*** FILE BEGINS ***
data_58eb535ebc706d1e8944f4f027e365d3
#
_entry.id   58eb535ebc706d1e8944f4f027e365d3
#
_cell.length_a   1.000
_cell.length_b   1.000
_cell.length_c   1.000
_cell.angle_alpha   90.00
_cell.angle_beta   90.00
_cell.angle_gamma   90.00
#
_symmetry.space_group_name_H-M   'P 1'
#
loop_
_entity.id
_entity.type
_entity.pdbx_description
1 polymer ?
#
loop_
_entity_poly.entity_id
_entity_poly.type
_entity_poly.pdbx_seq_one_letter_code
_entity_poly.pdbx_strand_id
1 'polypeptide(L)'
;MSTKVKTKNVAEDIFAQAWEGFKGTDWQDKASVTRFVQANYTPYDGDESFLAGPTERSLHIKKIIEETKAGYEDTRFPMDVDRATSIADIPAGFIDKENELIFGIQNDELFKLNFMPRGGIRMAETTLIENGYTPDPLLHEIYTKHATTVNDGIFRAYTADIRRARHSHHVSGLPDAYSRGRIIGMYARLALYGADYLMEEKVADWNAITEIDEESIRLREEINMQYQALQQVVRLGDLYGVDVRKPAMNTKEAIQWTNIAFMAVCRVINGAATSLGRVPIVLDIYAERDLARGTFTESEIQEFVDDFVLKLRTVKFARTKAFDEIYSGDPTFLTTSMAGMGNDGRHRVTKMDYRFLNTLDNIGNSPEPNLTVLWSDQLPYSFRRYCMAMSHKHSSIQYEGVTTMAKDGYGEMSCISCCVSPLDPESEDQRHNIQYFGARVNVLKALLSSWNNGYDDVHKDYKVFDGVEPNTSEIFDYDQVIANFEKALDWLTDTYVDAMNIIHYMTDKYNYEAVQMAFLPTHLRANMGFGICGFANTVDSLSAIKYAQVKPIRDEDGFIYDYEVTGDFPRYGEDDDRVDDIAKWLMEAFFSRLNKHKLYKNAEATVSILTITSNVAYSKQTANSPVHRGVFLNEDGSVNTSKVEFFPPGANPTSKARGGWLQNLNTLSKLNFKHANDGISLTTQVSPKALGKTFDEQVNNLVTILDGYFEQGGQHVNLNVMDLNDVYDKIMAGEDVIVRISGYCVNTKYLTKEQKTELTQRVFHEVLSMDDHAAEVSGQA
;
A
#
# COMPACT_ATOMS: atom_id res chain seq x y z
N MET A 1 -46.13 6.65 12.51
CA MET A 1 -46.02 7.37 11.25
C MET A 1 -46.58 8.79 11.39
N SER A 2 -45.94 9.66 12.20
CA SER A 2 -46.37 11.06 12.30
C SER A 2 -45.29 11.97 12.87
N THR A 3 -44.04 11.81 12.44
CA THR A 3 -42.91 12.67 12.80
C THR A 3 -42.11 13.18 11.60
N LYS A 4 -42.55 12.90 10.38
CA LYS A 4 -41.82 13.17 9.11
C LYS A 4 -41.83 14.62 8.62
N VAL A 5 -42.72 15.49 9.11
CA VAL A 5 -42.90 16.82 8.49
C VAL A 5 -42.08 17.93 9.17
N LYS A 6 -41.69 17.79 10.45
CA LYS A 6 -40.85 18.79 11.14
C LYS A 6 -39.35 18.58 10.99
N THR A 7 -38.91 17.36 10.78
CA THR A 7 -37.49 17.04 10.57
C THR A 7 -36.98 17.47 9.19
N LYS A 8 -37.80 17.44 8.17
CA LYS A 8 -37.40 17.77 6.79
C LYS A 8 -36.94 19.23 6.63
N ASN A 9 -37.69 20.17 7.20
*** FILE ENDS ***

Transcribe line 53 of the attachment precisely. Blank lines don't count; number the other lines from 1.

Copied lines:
CA LYS A 8 -37.40 17.77 6.79